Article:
What Can I Do About Painful Grief Emotions?

What can we do with grief, its emotional turmoil and pain that hits hard after the death of a loved one?  Here are some important questions all mourners must ask themselves:

  • Can We Escape the Emotions of Grief? 
    We can suppress, deny, stifle, avoid and run from our thoughts and emotions during grief.  Those responses are only temporary escapes though from the emotions that are the natural result of the impact of loss on our lives.  Grief and its emotions can help us to turn inward at a time when reflection and review help us to cope with major change in our life and relationships.Research shows that sadness can cause test subjects to do better on memory tests.  Isn’t it interesting that when we need memories most one of the emotions of grief, being sad and introspective, helps us maintain a healthy relationship with the one who has died.  Could it be that the other “troublesome emotions” of grief could help us process our loss and its impact on our life?Death has changed us forever and the expression of grief emotions over the loss of a valuable person will take place—with or without our permission.  Feelings or thoughts denied or avoided will find expression in our lives sooner or later.  Acknowledging and using our thoughts and grief emotions to process what has taken place will relieve the stress of grief, move us toward healing and help us to put our loss in context.
  • Can We Control the Emotions of Grief?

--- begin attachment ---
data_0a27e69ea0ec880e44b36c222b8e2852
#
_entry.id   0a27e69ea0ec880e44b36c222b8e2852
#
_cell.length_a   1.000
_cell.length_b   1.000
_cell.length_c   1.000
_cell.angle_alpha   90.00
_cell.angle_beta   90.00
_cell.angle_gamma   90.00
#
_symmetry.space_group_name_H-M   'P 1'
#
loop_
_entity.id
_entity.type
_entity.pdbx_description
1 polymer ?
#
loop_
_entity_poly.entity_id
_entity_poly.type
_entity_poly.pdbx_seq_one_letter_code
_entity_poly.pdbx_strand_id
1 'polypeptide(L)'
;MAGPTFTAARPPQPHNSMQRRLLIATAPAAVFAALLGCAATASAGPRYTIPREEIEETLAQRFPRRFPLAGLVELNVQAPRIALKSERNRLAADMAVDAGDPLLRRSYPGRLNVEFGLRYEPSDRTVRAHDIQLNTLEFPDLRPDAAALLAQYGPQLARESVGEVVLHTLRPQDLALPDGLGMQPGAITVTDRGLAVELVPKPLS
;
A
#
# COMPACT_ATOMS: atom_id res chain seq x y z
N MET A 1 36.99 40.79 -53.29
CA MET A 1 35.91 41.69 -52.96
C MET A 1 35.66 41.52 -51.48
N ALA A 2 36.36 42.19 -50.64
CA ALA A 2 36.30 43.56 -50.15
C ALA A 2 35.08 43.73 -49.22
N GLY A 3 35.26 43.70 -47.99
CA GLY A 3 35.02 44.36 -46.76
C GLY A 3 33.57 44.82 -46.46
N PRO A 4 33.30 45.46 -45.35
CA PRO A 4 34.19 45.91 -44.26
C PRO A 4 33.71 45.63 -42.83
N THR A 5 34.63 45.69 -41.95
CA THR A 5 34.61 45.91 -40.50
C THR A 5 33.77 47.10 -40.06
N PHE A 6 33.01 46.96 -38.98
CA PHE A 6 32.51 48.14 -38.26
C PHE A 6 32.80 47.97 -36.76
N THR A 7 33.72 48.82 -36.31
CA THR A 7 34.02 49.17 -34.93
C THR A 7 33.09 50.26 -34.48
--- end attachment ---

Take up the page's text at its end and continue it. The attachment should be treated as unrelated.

How can we not feel sad, depressed, angry and feel the many other grief emotions concerning the loss of our valued loved one?  Grief emotions can motivate us to live in a way that honors and celebrates the lives of our lost loved one.Many of us fear losing control if we allow ourselves to express the emotions of grief.  The truth though is that expressing these emotions in constructive ways releases us to do the work of grief.Many of us also fear the discomfort of expressing emotions.  The truth is that expressing grief emotions in constructive ways brings relief and helps us heal.  Many of us fear being embarrassed in front of others by honestly expressing our emotions.  The truth is that expressing your grief emotions in constructive ways to others gives them an opportunity to minister, support and comfort us.
  • Do We Have to Become Slaves to the Emotions of Grief? 
    We can’t control our emotions, but at the same time, our emotions do not have to control our behavior.  We have a choice as to how we respond.  The key is to express emotions in ways that are beneficial to us and to those who are trying to help us through grief.  We have many thoughts and emotions in our lives, but we chose our behavior in response to those thoughts and emotions.Our choices of behavior can be healthy or unhealthy, appropriate or inappropriate, constructive or destructive.  The very real and human emotions we respond to are not good or bad themselves, they just are.
  • When Do Emotions Keep Me From Healing?
    When thoughts or emotions preoccupy us so much that we are distracted from the work of grief, we become stuck in our grief.  These obsessions with emotions and thoughts (including details of our loss, our unfinished business or unreconciled differences with the loved one) keep us from progressing in grief.  Guilt, anger and resentment result – causing us to focus on other things than the grief work that can help us heal.